Some of Europe's best known art museums are reopening but it will be far from business as usual.Read more
Arts reporter, BBC News
The telepresence robot is helping people who would not be able to visit to experience the gallery.
A South Yorkshire art gallery has transformed its collection into jigsaws for people to piece together online.
The Cooper Gallery in Barnsley is home to 17th to 20th Century paintings, watercolours and drawings by artists, including JMW Turner.
Each day it shares a digital puzzle based on a piece from its collection of about 400 works on social media.
One user took little more than four minutes to piece together Café de Galata, Constantinople by Charles Theodore Frère (pictured).
People from around the world have competed to solve them in the quickest time during the lockdown across many countries.
Barnsley Council said the town's other museums would be posting similar challenges online.
Councillor Tim Cheetham said: "In these unusual and difficult times Barnsley Museums want to bring joy and excitement direct to people's homes."
In an increasingly digital world, museums are responding to calls for greater digital access and the potential of immersive technology. With the Directors of the Tate, National Gallery and British Museum, Tristram asks whether and other institutions, Tristram asks whether digital technology undermines or enhances the role and function of museums and galleries. How important is the aura of authenticity or are visitors now more interested in downloading a Rembrandt or Vermeer ? And, as financial power heads east to the Gulf and China, Tristram explores the wonders of some of the world's newest museums and galleries asks how older institutions can compete. Producer: Julia Johnson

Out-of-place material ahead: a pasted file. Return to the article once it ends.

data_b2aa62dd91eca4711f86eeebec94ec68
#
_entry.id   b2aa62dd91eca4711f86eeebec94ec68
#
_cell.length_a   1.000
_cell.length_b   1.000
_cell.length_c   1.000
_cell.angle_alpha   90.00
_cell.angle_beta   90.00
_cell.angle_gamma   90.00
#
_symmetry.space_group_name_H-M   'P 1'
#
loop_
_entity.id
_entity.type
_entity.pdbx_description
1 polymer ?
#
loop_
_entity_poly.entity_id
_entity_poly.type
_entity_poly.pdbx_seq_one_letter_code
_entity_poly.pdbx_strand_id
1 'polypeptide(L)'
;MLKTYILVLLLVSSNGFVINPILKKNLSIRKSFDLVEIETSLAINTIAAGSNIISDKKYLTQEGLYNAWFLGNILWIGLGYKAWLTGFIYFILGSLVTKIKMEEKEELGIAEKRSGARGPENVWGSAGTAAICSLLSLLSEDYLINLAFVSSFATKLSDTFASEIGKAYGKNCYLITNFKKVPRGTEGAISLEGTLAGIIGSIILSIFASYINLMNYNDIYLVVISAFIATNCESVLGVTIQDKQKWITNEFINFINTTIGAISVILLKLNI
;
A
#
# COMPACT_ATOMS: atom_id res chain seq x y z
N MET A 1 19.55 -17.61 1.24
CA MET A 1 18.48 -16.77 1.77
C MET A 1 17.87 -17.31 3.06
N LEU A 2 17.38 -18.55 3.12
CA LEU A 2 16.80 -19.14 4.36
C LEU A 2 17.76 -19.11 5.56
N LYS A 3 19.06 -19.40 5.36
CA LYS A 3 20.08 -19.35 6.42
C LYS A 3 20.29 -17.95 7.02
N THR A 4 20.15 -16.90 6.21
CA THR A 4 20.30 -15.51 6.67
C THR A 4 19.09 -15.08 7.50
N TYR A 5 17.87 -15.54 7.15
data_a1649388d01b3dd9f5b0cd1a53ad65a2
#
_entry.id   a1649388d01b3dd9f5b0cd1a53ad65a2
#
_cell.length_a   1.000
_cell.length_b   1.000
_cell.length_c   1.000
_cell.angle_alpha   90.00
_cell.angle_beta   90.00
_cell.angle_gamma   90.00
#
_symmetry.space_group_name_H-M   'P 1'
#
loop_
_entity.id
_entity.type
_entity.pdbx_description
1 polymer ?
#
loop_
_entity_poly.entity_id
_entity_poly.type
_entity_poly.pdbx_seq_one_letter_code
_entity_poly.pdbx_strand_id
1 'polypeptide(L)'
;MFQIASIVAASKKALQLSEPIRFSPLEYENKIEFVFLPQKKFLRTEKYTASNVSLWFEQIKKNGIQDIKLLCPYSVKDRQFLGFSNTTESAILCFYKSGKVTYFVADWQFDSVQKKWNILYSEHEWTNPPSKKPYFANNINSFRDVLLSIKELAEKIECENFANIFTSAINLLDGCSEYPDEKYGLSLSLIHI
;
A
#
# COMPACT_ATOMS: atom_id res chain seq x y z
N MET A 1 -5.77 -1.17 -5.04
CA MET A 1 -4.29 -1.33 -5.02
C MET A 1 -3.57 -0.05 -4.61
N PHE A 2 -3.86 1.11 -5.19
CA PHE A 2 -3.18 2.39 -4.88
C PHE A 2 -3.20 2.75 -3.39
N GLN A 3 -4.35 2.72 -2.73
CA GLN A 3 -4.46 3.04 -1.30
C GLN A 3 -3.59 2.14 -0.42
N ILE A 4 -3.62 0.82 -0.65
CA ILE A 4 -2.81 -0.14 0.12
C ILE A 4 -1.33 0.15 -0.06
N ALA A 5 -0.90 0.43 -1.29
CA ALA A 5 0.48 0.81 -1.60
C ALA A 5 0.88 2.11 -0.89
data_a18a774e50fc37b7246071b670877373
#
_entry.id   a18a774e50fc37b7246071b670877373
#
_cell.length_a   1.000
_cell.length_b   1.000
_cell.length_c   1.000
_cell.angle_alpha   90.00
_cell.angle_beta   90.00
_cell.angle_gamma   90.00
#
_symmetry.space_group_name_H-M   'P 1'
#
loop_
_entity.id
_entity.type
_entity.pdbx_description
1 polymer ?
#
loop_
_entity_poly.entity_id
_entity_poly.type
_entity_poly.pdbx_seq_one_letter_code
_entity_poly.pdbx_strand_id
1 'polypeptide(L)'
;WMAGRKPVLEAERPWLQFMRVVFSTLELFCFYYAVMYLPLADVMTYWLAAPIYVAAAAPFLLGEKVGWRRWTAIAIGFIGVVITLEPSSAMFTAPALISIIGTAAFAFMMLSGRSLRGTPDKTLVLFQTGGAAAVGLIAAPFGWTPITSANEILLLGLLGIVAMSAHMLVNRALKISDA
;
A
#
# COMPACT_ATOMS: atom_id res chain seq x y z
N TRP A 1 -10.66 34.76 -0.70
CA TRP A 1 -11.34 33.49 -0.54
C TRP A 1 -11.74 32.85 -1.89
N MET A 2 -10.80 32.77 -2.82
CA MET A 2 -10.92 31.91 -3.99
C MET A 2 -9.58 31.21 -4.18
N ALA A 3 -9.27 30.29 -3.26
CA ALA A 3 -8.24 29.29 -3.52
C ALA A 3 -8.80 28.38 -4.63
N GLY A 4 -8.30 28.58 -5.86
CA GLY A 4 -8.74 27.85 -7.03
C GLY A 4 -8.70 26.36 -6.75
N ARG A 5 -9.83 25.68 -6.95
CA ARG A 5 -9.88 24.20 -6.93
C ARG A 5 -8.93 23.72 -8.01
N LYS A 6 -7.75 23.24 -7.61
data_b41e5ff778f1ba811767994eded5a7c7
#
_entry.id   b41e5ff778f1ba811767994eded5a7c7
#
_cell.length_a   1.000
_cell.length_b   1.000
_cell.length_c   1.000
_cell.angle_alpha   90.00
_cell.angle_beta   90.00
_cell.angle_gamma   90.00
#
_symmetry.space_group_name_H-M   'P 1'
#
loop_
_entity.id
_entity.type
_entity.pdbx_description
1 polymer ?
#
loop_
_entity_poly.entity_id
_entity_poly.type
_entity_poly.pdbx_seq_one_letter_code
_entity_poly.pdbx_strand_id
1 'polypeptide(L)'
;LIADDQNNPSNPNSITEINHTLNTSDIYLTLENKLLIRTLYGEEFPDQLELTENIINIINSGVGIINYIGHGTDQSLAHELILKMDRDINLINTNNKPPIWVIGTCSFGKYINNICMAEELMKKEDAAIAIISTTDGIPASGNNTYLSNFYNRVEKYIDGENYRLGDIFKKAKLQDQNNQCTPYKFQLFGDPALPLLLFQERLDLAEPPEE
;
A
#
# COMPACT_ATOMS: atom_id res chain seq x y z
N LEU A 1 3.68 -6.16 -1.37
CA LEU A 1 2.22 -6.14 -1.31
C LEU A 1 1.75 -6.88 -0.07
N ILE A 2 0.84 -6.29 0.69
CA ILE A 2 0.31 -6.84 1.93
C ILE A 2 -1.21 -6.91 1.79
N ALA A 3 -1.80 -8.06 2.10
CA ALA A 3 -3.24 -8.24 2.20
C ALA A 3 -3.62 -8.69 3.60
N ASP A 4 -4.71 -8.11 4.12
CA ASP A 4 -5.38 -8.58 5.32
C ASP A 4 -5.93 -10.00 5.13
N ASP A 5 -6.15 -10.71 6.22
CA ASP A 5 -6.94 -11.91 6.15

Museums and galleries remain hugely popular but also face increasing criticism over who visits, who pays and what's on display. In an era of identity politics, V&A Director Tristram Hunt asks what future museums have when there is no greater sin than 'cultural appropriation', nationalism and nativism decry the multi-cultural stories that galleries tell, and the role of 'experts' is questioned. With Directors of museums and galleries in London, Derby and Mumbai, Tristram discusses how best to attract new audiences and whether museums should try to promote social justice, transforming their traditional role. He also considers claims that 'Museums Are Not Neutral', explores the co-curation of exhibitions and asks whether 'lived experience’ is as valuable as curatorial knowledge. Producer: Julia Johnson